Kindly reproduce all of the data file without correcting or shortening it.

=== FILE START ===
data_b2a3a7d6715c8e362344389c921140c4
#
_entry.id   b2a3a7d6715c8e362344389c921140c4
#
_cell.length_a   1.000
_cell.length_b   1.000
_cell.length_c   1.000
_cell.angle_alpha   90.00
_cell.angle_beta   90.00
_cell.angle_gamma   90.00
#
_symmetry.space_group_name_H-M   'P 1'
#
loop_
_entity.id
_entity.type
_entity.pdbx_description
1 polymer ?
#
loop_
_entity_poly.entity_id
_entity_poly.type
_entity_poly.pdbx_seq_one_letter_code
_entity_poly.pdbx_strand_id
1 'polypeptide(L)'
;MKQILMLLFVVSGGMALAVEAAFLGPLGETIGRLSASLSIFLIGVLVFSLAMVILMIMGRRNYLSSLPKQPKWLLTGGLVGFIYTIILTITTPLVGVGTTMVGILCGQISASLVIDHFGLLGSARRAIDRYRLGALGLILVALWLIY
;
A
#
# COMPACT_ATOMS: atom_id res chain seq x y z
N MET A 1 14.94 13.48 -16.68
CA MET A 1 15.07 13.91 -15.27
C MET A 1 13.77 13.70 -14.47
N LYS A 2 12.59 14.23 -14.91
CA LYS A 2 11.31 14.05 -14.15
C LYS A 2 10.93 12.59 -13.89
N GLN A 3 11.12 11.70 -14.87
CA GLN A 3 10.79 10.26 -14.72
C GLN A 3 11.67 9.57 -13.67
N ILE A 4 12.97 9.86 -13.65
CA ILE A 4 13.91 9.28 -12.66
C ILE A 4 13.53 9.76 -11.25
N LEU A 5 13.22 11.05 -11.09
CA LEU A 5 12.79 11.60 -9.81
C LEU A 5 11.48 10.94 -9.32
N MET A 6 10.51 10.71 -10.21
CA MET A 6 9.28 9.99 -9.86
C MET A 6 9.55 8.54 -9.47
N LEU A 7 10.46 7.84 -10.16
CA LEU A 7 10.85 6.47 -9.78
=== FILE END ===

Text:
data_b2a3a7d6715c8e362344389c921140c4
#
_entry.id   b2a3a7d6715c8e362344389c921140c4
#
_cell.length_a   1.000
_cell.length_b   1.000
_cell.length_c   1.000
_cell.angle_alpha   90.00
_cell.angle_beta   90.00
_cell.angle_gamma   90.00
#
_symmetry.space_group_name_H-M   'P 1'
#
loop_
_entity.id
_entity.type
_entity.pdbx_description
1 polymer ?
#
loop_
_entity_poly.entity_id
_entity_poly.type
_entity_poly.pdbx_seq_one_letter_code
_entity_poly.pdbx_strand_id
1 'polypeptide(L)'
;MKQILMLLFVVSGGMALAVEAAFLGPLGETIGRLSASLSIFLIGVLVFSLAMVILMIMGRRNYLSSLPKQPKWLLTGGLVGFIYTIILTITTPLVGVGTTMVGILCGQISASLVIDHFGLLGSARRAIDRYRLGALGLILVALWLIY
;
A
#
# COMPACT_ATOMS: atom_id res chain seq x y z
N MET A 1 14.94 13.48 -16.68
CA MET A 1 15.07 13.91 -15.27
C MET A 1 13.77 13.70 -14.47
N LYS A 2 12.59 14.23 -14.91
CA LYS A 2 11.31 14.05 -14.15
C LYS A 2 10.93 12.59 -13.89
N GLN A 3 11.12 11.70 -14.87
CA GLN A 3 10.79 10.26 -14.72
C GLN A 3 11.67 9.57 -13.67
N ILE A 4 12.97 9.86 -13.65
CA ILE A 4 13.91 9.28 -12.66
C ILE A 4 13.53 9.76 -11.25
N LEU A 5 13.22 11.05 -11.09
CA LEU A 5 12.79 11.60 -9.81
C LEU A 5 11.48 10.94 -9.32
N MET A 6 10.51 10.71 -10.21
CA MET A 6 9.28 9.99 -9.86
C MET A 6 9.55 8.54 -9.47
N LEU A 7 10.46 7.84 -10.16
CA LEU A 7 10.85 6.47 -9.78